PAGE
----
City Flags of Note - And Why You Should Note Them
Just like countries, many cities across the world sport flags. Some of these are resplendent banners that portray an aspect of their city with dignity and clarity. Some of these are dreadful errors. A few examples of intriguing city flags follow.
We’ll start with some of the better ones, in no particular order.
Buffalo, New York
Now that’s a flag! Stars you can see on any number of flags, but lightning bolts are awesome. Throw in a pleasant old-style ship and lighthouse on the seal, and everyone in Buffalo has more to be proud of than just wings.
Any flag with an animal on it is automatically pretty good. An animal that is also a giant whale is automatically even better, even if it is representing the city’s former reliance on the whaling industry. Clearly this whale is so over that, you guys. Look at his happy smile. Plus, the nonstandard flag shape demonstrates that Nantucket doesn’t feel they need to conform to The Man’s old-fashioned dependence on rectangles.
Ordinarily, words on flags are a big design flaw, but Jacksonville makes up for it by the completely awesome Andrew Jackson on horseback in front of the rising sun. The colors are great, and very evocative of Florida, so we’ll give the “you are here” branding a pass. You do you, Jacksonville.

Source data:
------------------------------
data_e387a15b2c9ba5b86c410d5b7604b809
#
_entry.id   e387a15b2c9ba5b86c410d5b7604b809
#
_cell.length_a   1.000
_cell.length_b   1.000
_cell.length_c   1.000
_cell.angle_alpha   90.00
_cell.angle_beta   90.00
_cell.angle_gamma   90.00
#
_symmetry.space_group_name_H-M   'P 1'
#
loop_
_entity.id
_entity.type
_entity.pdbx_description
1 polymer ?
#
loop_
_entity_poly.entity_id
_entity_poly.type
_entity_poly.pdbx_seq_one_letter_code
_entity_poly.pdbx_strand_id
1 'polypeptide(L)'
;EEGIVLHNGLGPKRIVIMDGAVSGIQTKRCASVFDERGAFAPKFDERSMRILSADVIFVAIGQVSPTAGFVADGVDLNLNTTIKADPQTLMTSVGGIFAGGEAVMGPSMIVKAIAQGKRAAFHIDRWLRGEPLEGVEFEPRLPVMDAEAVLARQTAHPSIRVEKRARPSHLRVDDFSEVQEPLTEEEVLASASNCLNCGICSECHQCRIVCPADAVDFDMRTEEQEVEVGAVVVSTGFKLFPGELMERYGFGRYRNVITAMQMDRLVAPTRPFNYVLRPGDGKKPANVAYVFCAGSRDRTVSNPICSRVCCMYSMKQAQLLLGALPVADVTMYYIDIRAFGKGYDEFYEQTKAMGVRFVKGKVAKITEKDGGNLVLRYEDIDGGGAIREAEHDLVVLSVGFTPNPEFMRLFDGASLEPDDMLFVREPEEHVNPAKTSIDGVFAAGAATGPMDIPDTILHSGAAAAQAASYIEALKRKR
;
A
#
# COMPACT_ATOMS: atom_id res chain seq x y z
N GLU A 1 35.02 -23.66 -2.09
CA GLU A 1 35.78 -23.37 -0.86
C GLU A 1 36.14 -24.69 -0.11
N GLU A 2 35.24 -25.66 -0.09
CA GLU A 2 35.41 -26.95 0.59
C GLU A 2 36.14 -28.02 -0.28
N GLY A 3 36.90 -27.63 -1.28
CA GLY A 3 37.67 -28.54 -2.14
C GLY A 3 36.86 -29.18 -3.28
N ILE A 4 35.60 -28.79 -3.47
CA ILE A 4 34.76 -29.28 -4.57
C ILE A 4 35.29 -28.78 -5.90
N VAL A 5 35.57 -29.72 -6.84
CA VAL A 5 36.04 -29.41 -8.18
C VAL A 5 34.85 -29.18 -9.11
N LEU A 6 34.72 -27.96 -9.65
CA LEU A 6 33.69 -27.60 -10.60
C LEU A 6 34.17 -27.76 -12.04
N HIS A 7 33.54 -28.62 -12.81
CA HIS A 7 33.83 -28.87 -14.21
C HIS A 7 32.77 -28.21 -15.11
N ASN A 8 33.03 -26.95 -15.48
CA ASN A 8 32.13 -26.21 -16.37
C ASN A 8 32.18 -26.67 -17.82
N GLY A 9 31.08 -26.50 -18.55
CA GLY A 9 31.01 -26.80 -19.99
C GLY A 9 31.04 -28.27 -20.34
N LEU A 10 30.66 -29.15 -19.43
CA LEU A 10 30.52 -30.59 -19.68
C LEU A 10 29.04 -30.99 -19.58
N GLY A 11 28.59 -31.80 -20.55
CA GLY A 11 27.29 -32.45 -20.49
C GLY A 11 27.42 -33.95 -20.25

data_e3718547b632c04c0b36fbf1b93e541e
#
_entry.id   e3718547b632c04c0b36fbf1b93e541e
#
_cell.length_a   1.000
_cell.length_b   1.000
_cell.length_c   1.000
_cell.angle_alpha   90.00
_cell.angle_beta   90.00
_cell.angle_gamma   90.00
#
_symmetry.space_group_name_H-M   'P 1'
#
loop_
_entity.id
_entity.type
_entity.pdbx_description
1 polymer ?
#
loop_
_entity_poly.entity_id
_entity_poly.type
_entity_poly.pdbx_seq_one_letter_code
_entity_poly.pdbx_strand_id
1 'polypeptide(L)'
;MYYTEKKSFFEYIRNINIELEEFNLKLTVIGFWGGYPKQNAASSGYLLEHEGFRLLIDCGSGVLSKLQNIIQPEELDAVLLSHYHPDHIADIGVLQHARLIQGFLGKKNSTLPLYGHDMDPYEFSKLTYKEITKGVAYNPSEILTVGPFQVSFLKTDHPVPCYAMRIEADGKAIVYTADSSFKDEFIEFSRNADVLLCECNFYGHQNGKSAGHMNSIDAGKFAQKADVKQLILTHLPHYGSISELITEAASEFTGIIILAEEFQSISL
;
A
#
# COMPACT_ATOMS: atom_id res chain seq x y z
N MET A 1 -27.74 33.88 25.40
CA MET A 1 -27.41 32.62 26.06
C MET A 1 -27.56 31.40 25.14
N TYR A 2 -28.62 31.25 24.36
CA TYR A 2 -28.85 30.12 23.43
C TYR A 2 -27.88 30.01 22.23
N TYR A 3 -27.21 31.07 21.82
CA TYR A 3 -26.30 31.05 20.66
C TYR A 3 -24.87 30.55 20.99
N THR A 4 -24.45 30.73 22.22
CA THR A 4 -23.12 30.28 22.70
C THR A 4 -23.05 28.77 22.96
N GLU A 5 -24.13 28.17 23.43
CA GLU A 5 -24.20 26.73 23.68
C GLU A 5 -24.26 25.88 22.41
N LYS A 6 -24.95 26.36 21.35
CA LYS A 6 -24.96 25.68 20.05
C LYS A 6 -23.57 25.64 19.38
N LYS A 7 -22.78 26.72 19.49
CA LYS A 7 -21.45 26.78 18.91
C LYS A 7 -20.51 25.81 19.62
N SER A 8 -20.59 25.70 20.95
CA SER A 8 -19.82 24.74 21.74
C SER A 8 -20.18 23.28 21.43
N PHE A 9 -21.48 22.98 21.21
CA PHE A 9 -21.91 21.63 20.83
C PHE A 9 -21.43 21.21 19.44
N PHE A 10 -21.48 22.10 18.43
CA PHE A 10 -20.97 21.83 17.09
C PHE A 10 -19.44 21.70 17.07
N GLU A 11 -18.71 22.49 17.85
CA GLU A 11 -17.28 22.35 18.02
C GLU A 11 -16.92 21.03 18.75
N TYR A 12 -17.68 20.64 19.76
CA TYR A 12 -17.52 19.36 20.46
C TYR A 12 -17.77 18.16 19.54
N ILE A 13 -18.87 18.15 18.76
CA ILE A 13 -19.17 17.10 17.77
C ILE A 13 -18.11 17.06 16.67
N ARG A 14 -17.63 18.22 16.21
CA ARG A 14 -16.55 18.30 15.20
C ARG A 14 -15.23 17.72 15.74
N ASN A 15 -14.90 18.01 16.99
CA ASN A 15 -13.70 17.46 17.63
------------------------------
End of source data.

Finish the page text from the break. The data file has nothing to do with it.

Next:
Check that out. A great combination of colors in a fantastic pattern (the coat of arms of Baron Baltimore) with a blazon of the Battle Monument in the center. One hundred percent class; Baltimore doesn’t have to prove anything to any of you.
Fantastic! An inversion of the Stars and Stripes, this flag supposedly dates back to 1776, when the Declaration of Independence was read aloud in Easton on July 8th. It may be one of the early designs of the United States flag, although it has been pointed out that those designs at the time generally had fifteen stripes and stars. Also, eight-pointed stars instead of the more common five. Still, it’s a great design.
Good use of the red, white, and blue; nice circle of stars; dramatic silhouette of a man poling a bateau down the James River. Simple and effective. Everyone is happy.
Simple and symbolic: The blue circle represents happiness and contentment, with the Hogan symbol in the center representing a permanent home. The red and white rays alternating represent the freedom to come and go as you please, reflective of Wichita’s status as the Air Capital of the World. You didn’t know that? The city hosts several aircraft design and production facilities.
St. Louis, Missouri
Strikingly different from most flags with its wavy lines (representing the joining of the Missouri and Mississippi Rivers) and bold red field, plus an attractive fleur-di-lis representing the state’s French heritage. Simple and effective, like a flag ought to be. St. Louis could be giving lessons to some of the following cities.